Scientists urge for drastic measures to mitigate biodiversity loss

A collection of scientists from bioDiscovery and the Group on Earth Observations Biodiversity Observation Network (GEO BON), outline their key framework to help relieve biodiversity loss.

Scientists warn that pausing and then reversing the dangerous, ongoing loss of the Earth’s plant and animal diversity requires far more than an expanded global system of protected areas of land and seas alone. What is required to reverse biodiversity loss is successful, coordinated action across a diverse, interconnected set of ‘transformative’ changes. This includes massive reductions in harmful agricultural and fishing subsidies, deep reductions in overconsumption, and holding climate change to 1.5°C.

More than 50 scientists from 23 countries today, 19 January 2022, delivered to governments a synthesis of the science, informing, and underpinning 21 targets proposed in the draft ‘post-2020 Global Biodiversity Framework’. These are to be negotiated under the UN Convention on Biological Diversity (CBD) and is scheduled for adoption later this year at a world biodiversity summit in China.

The analysis was coordinated by two renowned international science bodies: bioDiscovery, a program of the Future Earth organisation, and the Group on Earth Observations Biodiversity Observation Network (GEO BON).

Biodiversity loss analysis

“The target of protecting 30% of all land and seas is important and attracting a lot of attention,” explained Paul Leadley, an assessment leader, past chair of bioDiscovery, and Professor at Paris-Saclay University, France. “Expanding protected areas is a good start if done well, but far short of what’s needed to halt and reverse biodiversity loss, called ‘bending the curve’ for biodiversity’. There’s very good evidence that we will fail again to meet ambitious international biodiversity objectives if there’s too much focus on protected areas at the expense of other urgent actions addressing the threats to biodiversity.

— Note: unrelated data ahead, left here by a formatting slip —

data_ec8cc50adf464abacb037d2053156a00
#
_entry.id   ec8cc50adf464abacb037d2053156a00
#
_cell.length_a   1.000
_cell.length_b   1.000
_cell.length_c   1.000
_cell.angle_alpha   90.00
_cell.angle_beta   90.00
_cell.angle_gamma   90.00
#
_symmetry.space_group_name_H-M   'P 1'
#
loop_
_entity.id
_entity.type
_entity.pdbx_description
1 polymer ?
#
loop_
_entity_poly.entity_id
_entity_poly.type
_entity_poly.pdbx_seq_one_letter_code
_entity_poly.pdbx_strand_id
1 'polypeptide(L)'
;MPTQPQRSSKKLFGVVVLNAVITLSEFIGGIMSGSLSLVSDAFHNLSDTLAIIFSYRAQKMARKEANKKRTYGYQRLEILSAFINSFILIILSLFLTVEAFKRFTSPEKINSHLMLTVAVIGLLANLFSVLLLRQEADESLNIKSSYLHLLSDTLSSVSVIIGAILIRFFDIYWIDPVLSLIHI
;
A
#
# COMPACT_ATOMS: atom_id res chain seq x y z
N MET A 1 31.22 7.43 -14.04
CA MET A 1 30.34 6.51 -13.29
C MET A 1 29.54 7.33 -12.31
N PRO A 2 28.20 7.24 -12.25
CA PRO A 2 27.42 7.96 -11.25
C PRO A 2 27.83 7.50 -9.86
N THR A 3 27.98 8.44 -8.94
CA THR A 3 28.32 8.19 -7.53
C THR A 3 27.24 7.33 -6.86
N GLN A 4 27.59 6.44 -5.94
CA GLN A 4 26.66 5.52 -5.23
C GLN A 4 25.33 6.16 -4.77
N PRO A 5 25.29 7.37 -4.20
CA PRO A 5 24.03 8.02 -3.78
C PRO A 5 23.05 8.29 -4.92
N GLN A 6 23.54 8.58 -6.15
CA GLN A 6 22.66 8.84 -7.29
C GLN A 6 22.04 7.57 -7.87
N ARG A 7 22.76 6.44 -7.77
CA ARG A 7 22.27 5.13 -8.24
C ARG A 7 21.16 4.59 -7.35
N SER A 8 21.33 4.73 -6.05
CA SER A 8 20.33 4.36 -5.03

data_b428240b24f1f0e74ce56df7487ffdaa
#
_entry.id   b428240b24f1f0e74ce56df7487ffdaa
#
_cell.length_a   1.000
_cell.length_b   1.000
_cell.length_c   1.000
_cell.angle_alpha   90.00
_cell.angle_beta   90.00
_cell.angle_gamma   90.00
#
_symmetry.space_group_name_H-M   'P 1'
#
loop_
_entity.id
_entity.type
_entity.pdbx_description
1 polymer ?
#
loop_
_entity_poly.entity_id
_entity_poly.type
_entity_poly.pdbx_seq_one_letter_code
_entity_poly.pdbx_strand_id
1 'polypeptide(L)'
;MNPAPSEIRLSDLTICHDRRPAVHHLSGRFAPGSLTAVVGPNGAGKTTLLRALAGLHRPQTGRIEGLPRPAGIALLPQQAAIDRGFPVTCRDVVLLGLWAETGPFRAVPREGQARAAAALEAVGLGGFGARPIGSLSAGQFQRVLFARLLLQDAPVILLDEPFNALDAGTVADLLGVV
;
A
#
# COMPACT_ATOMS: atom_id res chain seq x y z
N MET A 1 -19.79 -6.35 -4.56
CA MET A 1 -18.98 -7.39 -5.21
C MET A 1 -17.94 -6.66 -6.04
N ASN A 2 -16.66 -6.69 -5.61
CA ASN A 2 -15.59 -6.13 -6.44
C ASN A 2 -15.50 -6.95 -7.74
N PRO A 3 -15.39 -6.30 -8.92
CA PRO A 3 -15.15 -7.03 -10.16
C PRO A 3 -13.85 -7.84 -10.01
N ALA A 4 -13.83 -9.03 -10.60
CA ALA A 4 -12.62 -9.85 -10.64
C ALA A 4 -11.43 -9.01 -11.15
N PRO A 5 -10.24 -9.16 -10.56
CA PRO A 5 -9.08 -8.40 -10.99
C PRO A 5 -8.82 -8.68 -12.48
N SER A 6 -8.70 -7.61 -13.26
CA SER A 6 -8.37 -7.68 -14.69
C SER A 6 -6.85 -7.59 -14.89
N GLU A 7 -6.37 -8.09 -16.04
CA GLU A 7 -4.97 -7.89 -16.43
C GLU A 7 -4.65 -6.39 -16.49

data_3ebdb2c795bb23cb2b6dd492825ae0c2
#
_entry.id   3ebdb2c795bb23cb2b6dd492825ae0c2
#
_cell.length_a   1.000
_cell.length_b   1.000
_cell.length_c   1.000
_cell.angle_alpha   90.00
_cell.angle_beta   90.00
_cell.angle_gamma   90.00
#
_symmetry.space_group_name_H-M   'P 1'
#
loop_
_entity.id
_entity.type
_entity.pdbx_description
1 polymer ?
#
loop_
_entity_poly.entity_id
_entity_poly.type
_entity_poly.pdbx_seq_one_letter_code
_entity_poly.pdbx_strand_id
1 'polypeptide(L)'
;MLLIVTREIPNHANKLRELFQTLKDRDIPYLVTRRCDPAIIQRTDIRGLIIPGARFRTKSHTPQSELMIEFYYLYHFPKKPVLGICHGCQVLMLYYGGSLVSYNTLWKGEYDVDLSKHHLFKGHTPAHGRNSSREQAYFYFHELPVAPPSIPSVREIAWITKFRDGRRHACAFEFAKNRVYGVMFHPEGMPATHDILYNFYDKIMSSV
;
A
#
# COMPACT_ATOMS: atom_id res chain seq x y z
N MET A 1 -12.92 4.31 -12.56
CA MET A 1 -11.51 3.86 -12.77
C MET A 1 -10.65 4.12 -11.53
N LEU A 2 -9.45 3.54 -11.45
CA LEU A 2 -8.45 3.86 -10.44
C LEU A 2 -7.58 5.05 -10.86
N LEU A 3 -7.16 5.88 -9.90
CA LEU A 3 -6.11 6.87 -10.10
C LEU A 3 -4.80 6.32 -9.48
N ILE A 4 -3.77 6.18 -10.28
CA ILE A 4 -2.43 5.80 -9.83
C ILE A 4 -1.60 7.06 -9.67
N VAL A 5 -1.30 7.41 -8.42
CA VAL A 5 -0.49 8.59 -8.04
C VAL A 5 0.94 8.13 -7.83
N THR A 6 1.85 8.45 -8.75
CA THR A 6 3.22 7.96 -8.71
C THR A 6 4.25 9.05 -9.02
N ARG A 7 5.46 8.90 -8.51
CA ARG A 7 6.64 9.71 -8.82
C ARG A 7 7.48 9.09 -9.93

“Governments are clearly struggling with the breadth and depth of the ‘transformative changes’ needed to bend the curve for biodiversity, and sometimes seem unwilling to face up to it.  But deep changes are necessary and will greatly benefit people in the long run.”

The essential point, that bioDiscovery co-Chair Lynne Shannon, a Professor at the University of Cape Town, South Africa, underlined is that “there is no one-to-one linkage from any action target to a specific milestone or goal; instead, ‘many-to-many’ relationships exist among them.  We need to recognise, therefore, the complex relationships among targets, milestones and goals and undertake our planning and actions in an integrated manner.”

Some of bioDiscoveries key conclusions:

Success requires transformative change

Previous experience in slowing and reversing biodiversity loss as well as scenarios of future biodiversity change display that only a comprehensive portfolio of interrelated actions will significantly reduce direct threats to biodiversity from land and sea, such as direct exploitation of organisms, climate change, pollution, and invasive alien species. None of the GBF targets that address these direct threats to biodiversity will, on their own, contribute to more than 15% of what’s required to reach the world’s ultimate goals for ecosystems, species and genetic diversity.